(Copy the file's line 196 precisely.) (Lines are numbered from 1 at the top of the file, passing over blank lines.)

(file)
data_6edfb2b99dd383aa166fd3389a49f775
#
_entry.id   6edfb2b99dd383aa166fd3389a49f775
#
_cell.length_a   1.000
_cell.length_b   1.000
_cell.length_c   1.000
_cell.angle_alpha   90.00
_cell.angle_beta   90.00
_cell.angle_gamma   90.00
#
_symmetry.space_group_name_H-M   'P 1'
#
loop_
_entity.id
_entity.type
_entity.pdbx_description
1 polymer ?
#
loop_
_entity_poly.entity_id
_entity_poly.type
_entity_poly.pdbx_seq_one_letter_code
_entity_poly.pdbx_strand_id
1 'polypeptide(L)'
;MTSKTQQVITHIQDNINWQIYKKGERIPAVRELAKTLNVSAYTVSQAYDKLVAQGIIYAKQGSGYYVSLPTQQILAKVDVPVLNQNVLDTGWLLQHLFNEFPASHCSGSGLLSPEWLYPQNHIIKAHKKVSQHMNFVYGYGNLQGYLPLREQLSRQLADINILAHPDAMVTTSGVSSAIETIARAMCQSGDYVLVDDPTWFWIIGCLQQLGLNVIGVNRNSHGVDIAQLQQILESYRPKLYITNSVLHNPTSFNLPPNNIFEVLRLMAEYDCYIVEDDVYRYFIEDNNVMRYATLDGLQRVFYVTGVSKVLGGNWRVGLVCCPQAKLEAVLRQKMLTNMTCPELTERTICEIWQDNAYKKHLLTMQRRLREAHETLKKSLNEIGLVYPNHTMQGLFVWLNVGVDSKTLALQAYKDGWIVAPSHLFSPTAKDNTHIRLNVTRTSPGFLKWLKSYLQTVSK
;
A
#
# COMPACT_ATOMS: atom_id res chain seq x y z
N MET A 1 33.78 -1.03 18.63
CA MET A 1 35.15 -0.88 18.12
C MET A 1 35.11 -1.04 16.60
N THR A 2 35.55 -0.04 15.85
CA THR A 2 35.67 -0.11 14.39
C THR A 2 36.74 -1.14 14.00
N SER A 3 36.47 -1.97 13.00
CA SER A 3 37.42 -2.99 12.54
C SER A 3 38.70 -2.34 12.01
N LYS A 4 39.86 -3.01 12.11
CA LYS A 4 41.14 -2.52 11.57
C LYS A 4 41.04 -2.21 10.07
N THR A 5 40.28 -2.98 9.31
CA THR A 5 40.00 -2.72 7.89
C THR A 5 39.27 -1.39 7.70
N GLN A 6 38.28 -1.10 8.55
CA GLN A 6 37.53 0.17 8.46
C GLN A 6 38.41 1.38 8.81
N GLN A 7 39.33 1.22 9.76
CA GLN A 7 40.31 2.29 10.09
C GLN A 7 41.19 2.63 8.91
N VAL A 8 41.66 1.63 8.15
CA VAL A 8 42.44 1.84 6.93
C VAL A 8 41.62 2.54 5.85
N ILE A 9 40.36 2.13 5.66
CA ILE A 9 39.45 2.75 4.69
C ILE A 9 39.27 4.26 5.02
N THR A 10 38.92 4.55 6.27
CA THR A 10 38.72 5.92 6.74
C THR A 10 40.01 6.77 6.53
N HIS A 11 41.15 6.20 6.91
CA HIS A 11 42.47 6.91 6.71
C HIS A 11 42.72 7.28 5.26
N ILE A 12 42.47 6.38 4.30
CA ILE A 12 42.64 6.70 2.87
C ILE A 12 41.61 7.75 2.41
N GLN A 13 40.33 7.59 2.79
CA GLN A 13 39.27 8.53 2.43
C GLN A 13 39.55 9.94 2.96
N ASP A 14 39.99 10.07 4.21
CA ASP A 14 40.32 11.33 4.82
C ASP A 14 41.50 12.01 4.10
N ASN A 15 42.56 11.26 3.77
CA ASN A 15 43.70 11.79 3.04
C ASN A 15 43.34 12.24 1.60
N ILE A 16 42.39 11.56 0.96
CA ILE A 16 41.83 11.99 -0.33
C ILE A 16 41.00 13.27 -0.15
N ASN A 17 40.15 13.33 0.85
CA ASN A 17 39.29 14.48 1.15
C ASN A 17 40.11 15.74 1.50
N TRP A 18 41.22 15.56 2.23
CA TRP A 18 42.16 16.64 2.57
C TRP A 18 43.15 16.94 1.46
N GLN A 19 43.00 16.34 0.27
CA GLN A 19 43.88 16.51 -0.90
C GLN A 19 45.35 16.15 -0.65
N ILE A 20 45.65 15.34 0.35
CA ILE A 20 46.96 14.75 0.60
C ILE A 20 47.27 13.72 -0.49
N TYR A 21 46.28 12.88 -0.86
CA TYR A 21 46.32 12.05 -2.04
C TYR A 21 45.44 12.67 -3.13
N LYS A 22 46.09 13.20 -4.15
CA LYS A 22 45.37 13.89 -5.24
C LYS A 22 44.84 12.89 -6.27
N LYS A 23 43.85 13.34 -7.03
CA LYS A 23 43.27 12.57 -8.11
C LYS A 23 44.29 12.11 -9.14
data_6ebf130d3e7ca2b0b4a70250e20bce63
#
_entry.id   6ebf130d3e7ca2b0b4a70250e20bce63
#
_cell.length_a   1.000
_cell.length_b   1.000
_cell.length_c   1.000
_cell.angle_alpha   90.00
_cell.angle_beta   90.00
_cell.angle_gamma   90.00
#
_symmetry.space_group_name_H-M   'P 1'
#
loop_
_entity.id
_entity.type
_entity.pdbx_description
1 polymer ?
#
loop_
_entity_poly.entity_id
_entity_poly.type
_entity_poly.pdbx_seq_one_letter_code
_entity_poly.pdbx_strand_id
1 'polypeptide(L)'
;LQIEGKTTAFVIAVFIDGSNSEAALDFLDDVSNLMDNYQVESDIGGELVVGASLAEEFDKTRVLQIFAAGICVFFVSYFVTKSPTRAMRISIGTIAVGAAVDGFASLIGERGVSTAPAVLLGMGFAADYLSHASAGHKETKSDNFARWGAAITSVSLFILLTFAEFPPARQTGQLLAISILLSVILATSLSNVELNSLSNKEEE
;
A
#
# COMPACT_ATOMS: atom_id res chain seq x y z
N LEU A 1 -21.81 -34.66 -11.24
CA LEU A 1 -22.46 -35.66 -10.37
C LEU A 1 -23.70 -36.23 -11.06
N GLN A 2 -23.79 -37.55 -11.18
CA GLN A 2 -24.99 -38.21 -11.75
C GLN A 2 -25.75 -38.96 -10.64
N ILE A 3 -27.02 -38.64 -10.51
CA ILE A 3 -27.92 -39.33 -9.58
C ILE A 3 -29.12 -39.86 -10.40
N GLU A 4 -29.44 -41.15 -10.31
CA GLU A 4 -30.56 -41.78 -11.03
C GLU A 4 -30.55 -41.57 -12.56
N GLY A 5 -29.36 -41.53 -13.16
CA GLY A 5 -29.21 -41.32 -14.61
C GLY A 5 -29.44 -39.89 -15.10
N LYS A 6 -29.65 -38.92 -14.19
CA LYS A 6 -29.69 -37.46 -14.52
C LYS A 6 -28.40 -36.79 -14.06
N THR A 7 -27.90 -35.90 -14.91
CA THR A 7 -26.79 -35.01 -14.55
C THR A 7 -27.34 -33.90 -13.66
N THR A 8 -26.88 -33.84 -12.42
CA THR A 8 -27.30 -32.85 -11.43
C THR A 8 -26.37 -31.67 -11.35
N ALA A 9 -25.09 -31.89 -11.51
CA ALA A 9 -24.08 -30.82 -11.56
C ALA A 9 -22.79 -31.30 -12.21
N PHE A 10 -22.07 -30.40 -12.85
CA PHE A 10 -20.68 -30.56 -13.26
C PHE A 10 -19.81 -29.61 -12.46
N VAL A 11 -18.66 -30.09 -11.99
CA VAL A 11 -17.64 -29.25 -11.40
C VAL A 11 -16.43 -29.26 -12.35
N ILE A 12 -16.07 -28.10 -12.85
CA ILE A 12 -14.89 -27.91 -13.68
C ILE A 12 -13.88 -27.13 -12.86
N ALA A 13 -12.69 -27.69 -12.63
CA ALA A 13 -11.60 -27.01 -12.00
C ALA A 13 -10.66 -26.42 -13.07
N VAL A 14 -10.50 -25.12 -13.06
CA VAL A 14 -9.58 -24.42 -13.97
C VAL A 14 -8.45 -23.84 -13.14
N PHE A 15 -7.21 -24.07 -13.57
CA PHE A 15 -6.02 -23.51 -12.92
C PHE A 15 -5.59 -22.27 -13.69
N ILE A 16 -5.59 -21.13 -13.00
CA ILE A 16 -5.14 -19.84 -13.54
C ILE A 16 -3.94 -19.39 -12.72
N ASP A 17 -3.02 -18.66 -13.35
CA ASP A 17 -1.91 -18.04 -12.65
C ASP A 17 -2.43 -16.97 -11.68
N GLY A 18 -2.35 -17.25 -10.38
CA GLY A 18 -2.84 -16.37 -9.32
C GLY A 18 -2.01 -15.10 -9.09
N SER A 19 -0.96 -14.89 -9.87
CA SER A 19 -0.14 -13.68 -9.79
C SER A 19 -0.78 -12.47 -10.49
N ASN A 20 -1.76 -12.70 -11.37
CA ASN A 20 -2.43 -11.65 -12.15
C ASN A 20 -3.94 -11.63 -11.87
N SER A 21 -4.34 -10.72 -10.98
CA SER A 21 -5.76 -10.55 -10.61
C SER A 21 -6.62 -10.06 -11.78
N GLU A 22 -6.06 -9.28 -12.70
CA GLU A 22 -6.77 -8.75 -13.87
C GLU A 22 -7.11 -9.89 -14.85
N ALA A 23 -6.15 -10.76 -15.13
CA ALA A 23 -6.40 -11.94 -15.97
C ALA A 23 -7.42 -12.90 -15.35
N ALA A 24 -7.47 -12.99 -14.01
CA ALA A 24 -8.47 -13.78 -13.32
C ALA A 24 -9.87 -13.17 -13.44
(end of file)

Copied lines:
N ALA A 23 -6.15 -10.76 -15.13